Obamacare is in trouble. It seems that, every month, health care providers drop from the marketplace created by President Obama after a long and bitter fight with Congress that still resonates in the current campaign trail.
Aetna is the latest large health care company to pull back from the Affordable Care Act (ACA), also known as Obamacare. Aetna cut their presence from 15 states to just four, citing unsustainable losses as the reason for exiting most of the health care exchanges. United Healthcare, the largest health insurance provider, announced its withdrawal earlier this year.
The main problem with Obamacare is that many people are not buying the health plans because they consider them too costly. The predicted number of young and healthy beneficiaries are not enrolling. Instead, older and sicklier people are buying coverage, which raises the price of insurance for the general population.
Is there anything that can be done to save Obamacare? One politically daring option: Include immigrants in the ACA.
Immigrant advocates were disappointed when, at the announcement of Deferred Action for Childhood Arrivals, there was an immediate clarification that DACA recipients were excluded from enrolling in ACA.
There are 24 million people in the U.S. who don’t have health insurance, according to the Commonwealth Fund, a private, nonpartisan foundation. Forty percent of the uninsured are Hispanic, and millions are excluded from the health care exchanges because they are not U.S. citizens.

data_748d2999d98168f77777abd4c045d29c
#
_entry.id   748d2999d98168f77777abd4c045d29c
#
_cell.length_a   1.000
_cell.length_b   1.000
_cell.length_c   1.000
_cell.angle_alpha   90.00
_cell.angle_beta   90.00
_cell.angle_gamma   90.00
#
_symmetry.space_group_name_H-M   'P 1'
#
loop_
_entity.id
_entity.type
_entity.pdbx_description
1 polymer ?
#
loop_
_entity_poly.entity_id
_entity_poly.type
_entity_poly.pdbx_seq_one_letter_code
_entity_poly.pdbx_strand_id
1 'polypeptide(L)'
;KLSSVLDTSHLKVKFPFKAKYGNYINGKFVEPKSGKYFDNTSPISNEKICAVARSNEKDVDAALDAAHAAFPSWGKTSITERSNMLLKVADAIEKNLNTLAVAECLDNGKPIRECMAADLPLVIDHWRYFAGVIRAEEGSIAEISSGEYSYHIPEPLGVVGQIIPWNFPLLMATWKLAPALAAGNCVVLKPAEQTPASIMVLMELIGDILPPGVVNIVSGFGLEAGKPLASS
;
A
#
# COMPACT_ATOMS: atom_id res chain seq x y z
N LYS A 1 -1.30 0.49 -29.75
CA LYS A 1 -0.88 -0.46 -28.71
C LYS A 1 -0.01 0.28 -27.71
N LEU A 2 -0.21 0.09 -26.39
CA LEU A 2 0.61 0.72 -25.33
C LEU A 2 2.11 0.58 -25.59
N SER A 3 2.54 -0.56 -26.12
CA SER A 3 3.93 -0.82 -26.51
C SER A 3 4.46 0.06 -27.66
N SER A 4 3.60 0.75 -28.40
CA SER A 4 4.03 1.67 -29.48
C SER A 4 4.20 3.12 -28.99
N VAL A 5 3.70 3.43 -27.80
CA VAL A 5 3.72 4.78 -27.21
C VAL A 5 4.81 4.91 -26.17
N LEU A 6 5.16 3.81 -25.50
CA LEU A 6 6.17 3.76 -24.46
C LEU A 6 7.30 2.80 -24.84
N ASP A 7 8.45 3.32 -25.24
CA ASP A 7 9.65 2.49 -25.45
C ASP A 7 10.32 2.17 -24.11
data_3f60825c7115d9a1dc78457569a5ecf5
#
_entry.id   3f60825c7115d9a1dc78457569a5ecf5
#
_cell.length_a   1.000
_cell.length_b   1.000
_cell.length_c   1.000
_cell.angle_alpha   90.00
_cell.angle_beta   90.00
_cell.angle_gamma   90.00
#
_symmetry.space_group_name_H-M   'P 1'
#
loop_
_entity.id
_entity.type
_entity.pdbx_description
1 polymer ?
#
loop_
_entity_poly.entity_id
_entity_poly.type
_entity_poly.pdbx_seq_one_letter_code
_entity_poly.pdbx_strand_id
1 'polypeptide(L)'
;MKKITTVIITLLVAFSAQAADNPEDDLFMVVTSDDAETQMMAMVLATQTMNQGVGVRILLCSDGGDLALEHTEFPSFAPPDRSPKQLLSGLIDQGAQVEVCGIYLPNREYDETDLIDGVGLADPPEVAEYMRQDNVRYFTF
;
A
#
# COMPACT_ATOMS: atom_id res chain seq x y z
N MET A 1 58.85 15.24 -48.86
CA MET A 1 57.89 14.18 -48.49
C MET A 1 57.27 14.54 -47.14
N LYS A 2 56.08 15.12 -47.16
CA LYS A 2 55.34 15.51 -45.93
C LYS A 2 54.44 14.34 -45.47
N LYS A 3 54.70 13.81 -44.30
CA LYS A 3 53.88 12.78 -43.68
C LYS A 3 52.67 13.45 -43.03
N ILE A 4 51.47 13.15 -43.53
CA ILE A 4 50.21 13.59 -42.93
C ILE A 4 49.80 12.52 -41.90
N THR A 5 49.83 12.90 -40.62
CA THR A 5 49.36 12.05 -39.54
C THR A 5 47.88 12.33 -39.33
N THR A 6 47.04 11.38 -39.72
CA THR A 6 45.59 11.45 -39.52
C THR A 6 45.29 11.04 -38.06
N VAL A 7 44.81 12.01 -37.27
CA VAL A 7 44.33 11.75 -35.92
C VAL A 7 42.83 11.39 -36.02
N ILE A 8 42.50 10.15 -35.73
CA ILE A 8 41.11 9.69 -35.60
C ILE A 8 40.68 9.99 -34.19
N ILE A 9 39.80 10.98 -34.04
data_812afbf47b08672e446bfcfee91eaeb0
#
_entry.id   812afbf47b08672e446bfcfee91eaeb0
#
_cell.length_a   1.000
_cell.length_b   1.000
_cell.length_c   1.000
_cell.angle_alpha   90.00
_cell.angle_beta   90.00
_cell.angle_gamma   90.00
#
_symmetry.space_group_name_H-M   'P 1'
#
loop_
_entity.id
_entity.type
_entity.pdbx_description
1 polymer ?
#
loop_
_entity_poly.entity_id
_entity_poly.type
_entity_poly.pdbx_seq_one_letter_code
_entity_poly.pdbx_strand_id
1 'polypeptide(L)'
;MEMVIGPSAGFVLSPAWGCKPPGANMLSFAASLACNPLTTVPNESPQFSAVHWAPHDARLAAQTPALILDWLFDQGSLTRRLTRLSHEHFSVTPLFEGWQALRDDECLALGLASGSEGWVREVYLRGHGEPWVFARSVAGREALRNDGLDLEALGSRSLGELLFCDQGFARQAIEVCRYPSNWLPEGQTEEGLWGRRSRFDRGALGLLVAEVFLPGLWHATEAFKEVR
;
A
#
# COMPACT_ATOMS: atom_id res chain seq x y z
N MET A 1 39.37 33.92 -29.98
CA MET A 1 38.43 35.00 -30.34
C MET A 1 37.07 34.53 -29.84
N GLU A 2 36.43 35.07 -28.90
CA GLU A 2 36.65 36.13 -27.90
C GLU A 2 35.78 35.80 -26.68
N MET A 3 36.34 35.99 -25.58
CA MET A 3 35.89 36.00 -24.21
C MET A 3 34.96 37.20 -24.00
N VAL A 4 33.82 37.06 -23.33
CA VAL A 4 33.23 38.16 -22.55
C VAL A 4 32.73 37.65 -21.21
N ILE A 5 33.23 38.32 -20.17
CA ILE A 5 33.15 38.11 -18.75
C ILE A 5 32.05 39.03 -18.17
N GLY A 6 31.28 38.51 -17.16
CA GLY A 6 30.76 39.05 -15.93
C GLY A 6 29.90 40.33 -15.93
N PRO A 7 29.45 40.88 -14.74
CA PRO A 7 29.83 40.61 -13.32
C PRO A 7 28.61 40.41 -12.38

Undocumented immigrants and DACA recipients can buy employer-sponsored health plans. But many employers are small business owners with fewer than 50 employees, which are excluded from the mandate to cover employee health insurance. The reality is that a large percentage of Hispanics, documented or not, work for small businesses.
From an insurance standards perspective, it would be wise to allow immigrants to enroll: It is a large, young demographic that tends to be healthier and use less expensive services.
The U.S. government may include undocumented individuals by eliminating restrictions in the law or through much-awaited immigration reform. But the political road is considered risky.
ACA is an important idea with questionable execution that could be improved and saved for the future if the right changes are made. Immigrant inclusion may be the change that saves the health coverage of millions of U.S. citizens.